marine-science-research-development-different-sampling

Figure 6: DO at different sampling station in Muthupettai lagoon.

Micronutrients

Nutrients are considered as one of the most important parameters in the estuarine and lagoon environment influencing growth, reproduction and metabolic activities of living being. Distribution of nutrients is mainly based on the season, tidal conditions and freshwater flow from land source.

Ammonia

The ammonia concentration fluctuated from 0.962 to 8.098, 0.162 to 3.174, and 0.051 to 0.187 at stations 1, 2 and 3 respectively. The maximum values were recorded during summer (stations 1) and minimum values during post monsoon season (station 3). Higher concentration of ammonia (8.098 μM) was observed during the summer season in station 1 due to aquaculture pond discharge water mix the station. Lower concentration of ammonia (0.051 μM) was observed during the post monsoon season in station 3 (Figure 7). In station 2 and 3 higher concentration could be partially due to the death and subsequent decomposition of phytoplankton and also due to the excretion of ammonia by planktonic organisms [34].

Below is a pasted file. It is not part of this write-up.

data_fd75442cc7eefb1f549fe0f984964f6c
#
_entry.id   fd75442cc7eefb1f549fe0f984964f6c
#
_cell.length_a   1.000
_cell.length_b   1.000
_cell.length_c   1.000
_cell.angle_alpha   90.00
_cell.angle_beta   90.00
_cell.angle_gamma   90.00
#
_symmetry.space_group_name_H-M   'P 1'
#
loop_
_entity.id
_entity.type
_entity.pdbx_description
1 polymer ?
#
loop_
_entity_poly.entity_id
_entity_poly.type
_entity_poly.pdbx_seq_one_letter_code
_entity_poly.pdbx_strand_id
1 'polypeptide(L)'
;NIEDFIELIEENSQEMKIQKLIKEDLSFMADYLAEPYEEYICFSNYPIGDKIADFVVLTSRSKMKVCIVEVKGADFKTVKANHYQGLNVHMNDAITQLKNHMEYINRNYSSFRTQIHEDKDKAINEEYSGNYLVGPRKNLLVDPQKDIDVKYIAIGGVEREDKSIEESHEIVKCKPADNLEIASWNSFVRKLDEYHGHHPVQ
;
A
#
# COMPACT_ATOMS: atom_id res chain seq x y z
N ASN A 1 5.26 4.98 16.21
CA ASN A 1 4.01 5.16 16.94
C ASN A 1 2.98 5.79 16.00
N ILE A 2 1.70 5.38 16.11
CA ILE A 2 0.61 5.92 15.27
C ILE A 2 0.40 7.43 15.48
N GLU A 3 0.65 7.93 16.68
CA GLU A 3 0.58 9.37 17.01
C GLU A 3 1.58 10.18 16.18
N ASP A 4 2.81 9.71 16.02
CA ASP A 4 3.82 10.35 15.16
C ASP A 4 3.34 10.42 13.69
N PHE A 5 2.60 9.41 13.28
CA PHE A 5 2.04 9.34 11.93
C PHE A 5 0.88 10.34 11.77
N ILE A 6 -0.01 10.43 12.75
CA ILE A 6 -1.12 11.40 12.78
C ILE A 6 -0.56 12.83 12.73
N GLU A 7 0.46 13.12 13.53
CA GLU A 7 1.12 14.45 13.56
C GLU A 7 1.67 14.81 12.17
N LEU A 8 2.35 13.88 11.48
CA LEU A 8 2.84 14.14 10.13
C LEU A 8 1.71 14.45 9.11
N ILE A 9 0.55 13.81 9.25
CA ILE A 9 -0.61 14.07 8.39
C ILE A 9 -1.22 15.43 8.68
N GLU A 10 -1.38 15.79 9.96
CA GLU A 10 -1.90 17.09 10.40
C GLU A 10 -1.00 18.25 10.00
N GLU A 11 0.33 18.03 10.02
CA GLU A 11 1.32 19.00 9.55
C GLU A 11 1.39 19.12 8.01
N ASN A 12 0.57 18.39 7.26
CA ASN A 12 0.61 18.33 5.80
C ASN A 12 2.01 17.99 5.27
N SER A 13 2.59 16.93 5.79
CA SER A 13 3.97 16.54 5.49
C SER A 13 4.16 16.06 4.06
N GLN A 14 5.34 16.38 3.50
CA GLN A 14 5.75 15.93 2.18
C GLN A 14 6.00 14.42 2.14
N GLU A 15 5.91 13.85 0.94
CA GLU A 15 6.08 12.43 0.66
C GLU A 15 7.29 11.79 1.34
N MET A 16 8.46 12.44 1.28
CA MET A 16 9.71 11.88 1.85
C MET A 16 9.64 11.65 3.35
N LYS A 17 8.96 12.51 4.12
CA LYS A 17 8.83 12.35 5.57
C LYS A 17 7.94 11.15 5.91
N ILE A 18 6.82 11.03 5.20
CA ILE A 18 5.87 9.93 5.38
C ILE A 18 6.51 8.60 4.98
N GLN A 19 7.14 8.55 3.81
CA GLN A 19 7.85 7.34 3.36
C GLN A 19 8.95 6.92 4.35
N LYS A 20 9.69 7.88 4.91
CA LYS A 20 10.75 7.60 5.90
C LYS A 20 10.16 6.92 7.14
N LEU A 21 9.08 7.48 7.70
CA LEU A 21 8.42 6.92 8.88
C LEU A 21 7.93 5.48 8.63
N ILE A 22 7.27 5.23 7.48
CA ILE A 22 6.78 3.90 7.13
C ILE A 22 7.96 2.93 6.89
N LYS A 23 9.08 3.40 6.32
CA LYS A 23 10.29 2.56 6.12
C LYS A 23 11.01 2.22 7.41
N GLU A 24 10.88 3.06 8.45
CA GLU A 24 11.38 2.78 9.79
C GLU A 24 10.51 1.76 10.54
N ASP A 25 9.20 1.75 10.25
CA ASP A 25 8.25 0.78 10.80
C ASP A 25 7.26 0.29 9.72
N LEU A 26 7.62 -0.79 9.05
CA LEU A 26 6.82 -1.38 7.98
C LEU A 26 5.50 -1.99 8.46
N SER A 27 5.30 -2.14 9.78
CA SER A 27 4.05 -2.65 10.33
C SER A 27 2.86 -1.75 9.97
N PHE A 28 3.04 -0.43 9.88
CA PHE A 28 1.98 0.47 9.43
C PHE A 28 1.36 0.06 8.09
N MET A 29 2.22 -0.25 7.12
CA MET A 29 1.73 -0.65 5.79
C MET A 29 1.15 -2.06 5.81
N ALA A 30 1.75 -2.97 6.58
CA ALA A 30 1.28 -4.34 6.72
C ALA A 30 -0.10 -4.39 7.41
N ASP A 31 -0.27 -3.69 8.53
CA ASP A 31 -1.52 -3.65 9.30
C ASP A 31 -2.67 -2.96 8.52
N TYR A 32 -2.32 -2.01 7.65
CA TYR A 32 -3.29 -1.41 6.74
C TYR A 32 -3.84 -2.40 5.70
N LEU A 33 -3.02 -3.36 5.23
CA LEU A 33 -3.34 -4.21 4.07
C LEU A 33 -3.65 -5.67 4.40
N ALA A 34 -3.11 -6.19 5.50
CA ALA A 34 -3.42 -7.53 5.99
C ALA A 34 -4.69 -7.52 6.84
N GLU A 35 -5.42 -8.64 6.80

marine-science-research-development-sampling-station

Figure 7: Ammonia at different sampling station in muttupettai lagoon.

Dissolved inorganic nitrate